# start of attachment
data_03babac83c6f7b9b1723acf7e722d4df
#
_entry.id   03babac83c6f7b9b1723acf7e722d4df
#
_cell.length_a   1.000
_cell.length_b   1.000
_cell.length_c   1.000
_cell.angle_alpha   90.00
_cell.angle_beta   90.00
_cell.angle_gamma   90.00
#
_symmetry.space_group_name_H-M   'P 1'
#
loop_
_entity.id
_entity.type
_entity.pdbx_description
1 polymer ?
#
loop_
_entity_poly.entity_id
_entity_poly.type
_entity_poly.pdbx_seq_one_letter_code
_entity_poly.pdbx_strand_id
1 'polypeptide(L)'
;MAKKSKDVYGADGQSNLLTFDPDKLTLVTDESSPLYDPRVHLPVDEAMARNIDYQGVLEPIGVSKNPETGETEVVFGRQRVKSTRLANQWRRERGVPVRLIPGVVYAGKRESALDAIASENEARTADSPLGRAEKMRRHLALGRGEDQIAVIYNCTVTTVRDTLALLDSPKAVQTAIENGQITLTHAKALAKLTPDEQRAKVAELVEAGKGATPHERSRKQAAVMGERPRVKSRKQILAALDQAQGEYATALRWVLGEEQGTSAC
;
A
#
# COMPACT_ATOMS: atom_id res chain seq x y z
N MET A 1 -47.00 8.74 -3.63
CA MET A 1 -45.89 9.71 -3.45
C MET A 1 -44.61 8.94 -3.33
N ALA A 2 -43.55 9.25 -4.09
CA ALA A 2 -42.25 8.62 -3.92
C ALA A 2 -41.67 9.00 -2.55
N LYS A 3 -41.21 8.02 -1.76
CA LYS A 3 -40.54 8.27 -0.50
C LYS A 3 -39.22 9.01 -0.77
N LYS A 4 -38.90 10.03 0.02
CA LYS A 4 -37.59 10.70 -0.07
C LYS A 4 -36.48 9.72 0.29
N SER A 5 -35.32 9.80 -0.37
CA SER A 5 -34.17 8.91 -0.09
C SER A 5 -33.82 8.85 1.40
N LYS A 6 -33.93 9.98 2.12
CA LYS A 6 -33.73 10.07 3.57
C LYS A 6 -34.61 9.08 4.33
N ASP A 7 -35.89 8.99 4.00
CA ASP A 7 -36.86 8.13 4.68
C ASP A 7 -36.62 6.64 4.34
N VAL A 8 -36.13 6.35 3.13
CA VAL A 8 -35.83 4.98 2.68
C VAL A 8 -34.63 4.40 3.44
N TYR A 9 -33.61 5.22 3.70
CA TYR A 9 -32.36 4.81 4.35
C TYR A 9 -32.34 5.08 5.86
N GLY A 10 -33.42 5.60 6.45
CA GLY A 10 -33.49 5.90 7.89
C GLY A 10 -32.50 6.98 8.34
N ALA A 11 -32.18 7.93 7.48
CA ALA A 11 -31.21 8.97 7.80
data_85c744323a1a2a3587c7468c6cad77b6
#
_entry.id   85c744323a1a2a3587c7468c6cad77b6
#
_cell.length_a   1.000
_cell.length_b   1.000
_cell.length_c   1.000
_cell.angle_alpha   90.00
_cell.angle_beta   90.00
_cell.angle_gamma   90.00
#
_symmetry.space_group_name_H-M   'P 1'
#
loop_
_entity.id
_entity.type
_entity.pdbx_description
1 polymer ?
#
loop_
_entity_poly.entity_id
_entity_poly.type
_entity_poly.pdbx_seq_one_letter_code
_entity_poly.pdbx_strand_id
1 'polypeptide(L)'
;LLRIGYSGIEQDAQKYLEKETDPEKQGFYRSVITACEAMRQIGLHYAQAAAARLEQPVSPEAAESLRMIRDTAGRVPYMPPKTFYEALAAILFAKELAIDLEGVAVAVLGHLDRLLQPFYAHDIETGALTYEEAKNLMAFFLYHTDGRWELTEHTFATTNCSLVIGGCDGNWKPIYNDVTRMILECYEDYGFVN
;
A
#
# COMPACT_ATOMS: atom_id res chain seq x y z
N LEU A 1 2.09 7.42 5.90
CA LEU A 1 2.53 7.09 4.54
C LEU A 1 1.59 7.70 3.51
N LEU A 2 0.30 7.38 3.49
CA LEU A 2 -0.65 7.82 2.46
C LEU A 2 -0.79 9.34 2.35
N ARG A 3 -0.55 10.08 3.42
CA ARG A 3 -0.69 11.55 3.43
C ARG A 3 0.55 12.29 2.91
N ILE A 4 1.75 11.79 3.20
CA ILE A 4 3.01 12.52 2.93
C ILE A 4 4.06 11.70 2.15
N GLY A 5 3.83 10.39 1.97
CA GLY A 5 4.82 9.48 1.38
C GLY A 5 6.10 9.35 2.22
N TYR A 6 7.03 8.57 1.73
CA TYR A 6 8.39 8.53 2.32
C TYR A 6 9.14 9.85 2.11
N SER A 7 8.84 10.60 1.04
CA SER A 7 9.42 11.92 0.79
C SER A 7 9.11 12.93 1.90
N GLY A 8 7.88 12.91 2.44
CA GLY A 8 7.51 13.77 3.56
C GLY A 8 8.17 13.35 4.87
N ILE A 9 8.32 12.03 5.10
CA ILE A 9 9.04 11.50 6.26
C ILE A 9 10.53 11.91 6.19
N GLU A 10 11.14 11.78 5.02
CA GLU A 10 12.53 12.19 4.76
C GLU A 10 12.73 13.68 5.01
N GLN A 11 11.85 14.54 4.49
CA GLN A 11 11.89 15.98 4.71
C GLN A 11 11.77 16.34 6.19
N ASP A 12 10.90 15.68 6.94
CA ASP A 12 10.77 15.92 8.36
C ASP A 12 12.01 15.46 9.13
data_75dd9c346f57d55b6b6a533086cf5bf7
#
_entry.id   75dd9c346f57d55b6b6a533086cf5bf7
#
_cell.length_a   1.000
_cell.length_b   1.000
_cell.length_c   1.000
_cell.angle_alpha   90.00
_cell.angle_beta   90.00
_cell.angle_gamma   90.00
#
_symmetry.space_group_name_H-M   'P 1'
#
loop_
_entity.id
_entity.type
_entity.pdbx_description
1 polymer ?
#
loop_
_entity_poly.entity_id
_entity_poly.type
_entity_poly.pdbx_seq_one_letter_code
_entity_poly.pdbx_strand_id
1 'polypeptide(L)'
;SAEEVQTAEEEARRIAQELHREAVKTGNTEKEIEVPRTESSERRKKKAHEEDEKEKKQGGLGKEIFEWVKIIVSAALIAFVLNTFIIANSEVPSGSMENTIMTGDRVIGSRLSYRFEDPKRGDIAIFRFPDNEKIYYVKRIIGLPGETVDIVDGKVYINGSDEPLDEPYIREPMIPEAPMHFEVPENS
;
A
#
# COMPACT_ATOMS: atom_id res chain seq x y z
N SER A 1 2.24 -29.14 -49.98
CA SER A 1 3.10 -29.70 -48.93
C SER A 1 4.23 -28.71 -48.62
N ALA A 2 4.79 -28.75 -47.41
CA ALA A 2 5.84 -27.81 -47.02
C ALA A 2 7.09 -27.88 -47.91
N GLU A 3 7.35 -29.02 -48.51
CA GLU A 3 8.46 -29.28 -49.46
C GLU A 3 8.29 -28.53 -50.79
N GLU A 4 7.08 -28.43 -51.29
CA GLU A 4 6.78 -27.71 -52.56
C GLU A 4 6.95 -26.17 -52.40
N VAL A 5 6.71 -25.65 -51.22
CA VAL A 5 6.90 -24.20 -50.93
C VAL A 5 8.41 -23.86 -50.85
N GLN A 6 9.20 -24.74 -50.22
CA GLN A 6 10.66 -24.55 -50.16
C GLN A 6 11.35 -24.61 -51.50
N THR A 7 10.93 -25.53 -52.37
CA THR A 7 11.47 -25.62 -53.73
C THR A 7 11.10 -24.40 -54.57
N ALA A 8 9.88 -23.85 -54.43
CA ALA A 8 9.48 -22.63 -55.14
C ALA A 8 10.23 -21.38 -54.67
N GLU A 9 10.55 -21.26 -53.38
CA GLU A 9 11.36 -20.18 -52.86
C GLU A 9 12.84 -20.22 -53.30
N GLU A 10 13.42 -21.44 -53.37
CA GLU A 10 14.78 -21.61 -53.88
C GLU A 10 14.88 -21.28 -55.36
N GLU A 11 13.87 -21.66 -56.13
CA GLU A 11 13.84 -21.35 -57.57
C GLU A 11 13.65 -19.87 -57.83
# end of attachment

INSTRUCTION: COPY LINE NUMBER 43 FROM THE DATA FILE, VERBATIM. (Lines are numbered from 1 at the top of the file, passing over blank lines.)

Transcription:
N SER A 5 -35.32 9.80 -0.37